Kittler's central project is to "prove to the human sciences [..] their technological-media a priori", or in his own words: "Driving the spirit out of the humanities", a title that he gave a work that he published in 1980. He sees an autonomy in technology and therefore disagrees with Marshall McLuhan's reading of the media as "extensions of man": "Media are not pseudopods for extending the human body. They follow the logic of escalation that leaves us and written history behind it. Consequently, he sees in writing literature, in writing programmes and in burning structures into silicon chips a complete continuum: "As we know and simply do not say, no human being writes anymore. [..] Today, human writing runs through inscriptions burnt into silicon by electronic lithography [..]. The last historic act of writing may thus have been in the late seventies when a team of Intel engineers [plotted] the hardware architecture of their first integrated microprocessor." [4]

Huhtamo (1994) - From Kaleidoscomaniac to Cybernerd. Towards an Archeology of the Media

Media archaeology is an emerging critical approach Professor Huhtamo has pioneered (together with a few other scholars) since the early 1990's. It excavates forgotten, neglected and suppressed media-cultural phenomena, helping us to penetrate beyond canonized accounts about media culture. Huhtamo pays particular attention to the "life" of topoi, or clichéd elements that emerge over and over again in media history and provide "molds" for experiences. What may seem new often proves to be just new packaging of ideas repeated during hundreds and even thousands of years.

de Kerckhove (1995) - The Skin of Culture

Zielinski (2005) - Deep Time of the Media

Beller (2006) - The Cinematic Mode of Production: Attention Economy and the Society of the Spectacle

Beller: "Cinema and its succeeding (if still simultaneous) formations, particularly television, video, computers, and the internet, are deterritorialised factories in which spectators work, that is, in which we perform value-productive labor’." (Cinematic Mode of Production, p. 1)

Beller: "My current interests beyond The Cinematic Mode of Production and Acquiring Eyes have to do with thinking through media technologies themselves as imbricated in the histories of colonialism/imperialism/ empire as well as gender and racial formations. Technologies, frozen under what Allen Feldman has termed "platform fetishism" often are not legible as products of the lived social mediations that are the conditions of possibility of our "media." The practices and histories, which themselves constitute the appearance, uses and significance of various technologies, are then seemingly frozen into the apparatus and for most practical purposes rendered invisible. Thus the utilization of media quite often seems like a far more autonomous (and thus ahistorical) exercise (a user plus a value-neutral technology) than it actually is. How to make the playground pulse with the struggles that underpin, situate and overdetermine our very presence (virtual or otherwise) in this, our space-time-now.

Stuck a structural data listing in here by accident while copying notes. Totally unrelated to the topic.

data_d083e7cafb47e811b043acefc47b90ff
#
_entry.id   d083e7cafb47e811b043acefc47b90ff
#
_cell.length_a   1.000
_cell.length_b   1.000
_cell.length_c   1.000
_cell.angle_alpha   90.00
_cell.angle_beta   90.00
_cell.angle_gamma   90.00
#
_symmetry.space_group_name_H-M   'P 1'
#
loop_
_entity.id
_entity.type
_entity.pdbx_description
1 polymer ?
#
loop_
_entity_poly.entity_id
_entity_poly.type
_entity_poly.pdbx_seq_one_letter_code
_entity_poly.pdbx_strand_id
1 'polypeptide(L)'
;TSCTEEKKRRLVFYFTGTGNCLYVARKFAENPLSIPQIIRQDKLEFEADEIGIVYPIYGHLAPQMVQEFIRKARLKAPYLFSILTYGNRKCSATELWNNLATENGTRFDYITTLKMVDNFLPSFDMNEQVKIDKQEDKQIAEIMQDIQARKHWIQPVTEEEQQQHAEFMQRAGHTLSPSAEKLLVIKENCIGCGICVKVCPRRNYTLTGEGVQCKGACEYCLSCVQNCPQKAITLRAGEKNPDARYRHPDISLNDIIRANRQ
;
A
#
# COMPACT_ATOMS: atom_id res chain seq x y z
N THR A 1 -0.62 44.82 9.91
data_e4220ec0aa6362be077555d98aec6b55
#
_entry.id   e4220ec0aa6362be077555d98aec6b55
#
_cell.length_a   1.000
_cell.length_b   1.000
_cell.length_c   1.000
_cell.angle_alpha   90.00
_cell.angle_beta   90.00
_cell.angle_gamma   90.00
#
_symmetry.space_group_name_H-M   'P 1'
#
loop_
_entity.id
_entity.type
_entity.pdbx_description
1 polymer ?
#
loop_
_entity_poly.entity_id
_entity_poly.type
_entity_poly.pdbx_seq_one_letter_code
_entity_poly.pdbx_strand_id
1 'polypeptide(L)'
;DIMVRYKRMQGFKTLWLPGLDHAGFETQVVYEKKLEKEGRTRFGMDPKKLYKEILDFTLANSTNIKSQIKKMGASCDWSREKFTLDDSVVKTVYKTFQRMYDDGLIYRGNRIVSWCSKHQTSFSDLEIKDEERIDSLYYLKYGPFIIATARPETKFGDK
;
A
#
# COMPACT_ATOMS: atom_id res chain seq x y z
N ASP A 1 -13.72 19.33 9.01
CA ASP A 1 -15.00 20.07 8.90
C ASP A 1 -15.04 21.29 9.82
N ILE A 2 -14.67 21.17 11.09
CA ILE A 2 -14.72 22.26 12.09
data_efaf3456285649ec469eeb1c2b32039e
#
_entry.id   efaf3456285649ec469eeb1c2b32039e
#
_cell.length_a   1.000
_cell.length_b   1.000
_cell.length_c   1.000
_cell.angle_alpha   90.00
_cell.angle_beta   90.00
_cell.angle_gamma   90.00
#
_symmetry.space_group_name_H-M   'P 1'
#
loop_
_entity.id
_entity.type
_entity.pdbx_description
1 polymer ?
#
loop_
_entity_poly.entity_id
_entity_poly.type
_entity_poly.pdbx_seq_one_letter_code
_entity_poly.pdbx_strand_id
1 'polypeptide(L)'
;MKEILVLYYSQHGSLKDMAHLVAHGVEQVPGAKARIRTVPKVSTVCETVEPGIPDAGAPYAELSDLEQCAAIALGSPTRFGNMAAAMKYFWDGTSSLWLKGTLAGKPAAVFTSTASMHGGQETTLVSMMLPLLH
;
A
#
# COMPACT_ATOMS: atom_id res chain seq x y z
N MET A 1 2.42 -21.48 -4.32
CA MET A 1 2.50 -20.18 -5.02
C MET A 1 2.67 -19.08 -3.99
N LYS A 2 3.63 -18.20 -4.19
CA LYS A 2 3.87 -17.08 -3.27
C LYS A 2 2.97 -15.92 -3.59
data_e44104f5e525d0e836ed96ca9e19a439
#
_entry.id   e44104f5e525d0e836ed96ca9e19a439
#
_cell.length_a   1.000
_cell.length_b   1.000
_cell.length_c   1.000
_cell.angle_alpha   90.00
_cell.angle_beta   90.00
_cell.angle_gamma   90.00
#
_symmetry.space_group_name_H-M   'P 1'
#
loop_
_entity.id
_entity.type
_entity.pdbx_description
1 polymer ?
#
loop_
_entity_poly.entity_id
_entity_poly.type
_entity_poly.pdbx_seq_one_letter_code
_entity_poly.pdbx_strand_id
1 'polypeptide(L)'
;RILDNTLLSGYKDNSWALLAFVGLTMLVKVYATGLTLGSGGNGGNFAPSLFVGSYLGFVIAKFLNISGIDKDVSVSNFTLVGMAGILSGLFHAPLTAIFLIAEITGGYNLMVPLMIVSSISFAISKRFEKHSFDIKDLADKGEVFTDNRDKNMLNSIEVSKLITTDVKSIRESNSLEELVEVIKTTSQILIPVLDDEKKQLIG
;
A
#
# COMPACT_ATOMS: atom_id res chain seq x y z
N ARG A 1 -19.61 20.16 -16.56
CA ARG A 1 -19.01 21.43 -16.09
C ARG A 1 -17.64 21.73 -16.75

I'm also interested in ye ole real subsumption of society by capital and the expropriation of the cognitive-linguistic capacities of the species (that would be us, I guess.) Two main aspects here: the role of visual and audiophonic media in the deliverance (in both senses) of this emergent discursive situation. Shouldn't we consider further that with the rise of photography and phonography language became one writable medium among others (and was thereby relativized and demoted). Shouldn't also, all of the discourse theory of the 20th century be rethought in this light? Psychoanalysis, Structuralism, Post-structuralism -- all artifact of new modalities of mediation. Second, the situation of writing now: not from the point of view of those of us who fill out forms all day long but from those (parts) of us who are looking to crack the code(s). This is where I am very interested in the work of so many of you on this list. I am looking forward to learning more about the extraoridnary things people are thinking and doing. For my part, I will try to direct my comments in a way that explores the implications for the kinds of writing and speaking we do, which is to say the politics of our own practice. Don't all our locals, petty or otherwise, bear the signature of the globopolis? What then might a geopolitical pedagogy of the oppressed look like?" [5]